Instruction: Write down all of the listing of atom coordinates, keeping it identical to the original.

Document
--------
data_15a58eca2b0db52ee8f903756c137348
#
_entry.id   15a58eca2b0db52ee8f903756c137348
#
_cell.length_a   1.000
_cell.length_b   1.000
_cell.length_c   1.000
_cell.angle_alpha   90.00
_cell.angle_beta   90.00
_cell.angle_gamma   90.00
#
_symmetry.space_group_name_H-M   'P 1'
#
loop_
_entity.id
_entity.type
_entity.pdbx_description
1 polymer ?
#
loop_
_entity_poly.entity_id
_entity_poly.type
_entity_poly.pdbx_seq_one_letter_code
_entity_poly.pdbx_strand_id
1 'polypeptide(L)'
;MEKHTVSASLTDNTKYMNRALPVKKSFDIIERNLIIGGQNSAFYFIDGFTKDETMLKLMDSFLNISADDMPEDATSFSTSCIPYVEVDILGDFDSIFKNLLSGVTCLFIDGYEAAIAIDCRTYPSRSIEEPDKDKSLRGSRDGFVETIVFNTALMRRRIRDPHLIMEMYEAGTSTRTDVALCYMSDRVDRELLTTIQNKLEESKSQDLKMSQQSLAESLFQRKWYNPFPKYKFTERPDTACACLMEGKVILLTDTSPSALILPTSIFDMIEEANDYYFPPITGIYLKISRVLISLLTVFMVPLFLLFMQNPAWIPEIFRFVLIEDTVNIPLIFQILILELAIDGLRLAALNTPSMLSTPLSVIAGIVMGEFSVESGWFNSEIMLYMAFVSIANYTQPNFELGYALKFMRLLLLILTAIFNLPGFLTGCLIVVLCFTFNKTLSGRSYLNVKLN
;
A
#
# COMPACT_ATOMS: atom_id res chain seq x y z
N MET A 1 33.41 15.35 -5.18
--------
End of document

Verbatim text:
data_15a58eca2b0db52ee8f903756c137348
#
_entry.id   15a58eca2b0db52ee8f903756c137348
#
_cell.length_a   1.000
_cell.length_b   1.000
_cell.length_c   1.000
_cell.angle_alpha   90.00
_cell.angle_beta   90.00
_cell.angle_gamma   90.00
#
_symmetry.space_group_name_H-M   'P 1'
#
loop_
_entity.id
_entity.type
_entity.pdbx_description
1 polymer ?
#
loop_
_entity_poly.entity_id
_entity_poly.type
_entity_poly.pdbx_seq_one_letter_code
_entity_poly.pdbx_strand_id
1 'polypeptide(L)'
;MEKHTVSASLTDNTKYMNRALPVKKSFDIIERNLIIGGQNSAFYFIDGFTKDETMLKLMDSFLNISADDMPEDATSFSTSCIPYVEVDILGDFDSIFKNLLSGVTCLFIDGYEAAIAIDCRTYPSRSIEEPDKDKSLRGSRDGFVETIVFNTALMRRRIRDPHLIMEMYEAGTSTRTDVALCYMSDRVDRELLTTIQNKLEESKSQDLKMSQQSLAESLFQRKWYNPFPKYKFTERPDTACACLMEGKVILLTDTSPSALILPTSIFDMIEEANDYYFPPITGIYLKISRVLISLLTVFMVPLFLLFMQNPAWIPEIFRFVLIEDTVNIPLIFQILILELAIDGLRLAALNTPSMLSTPLSVIAGIVMGEFSVESGWFNSEIMLYMAFVSIANYTQPNFELGYALKFMRLLLLILTAIFNLPGFLTGCLIVVLCFTFNKTLSGRSYLNVKLN
;
A
#
# COMPACT_ATOMS: atom_id res chain seq x y z
N MET A 1 33.41 15.35 -5.18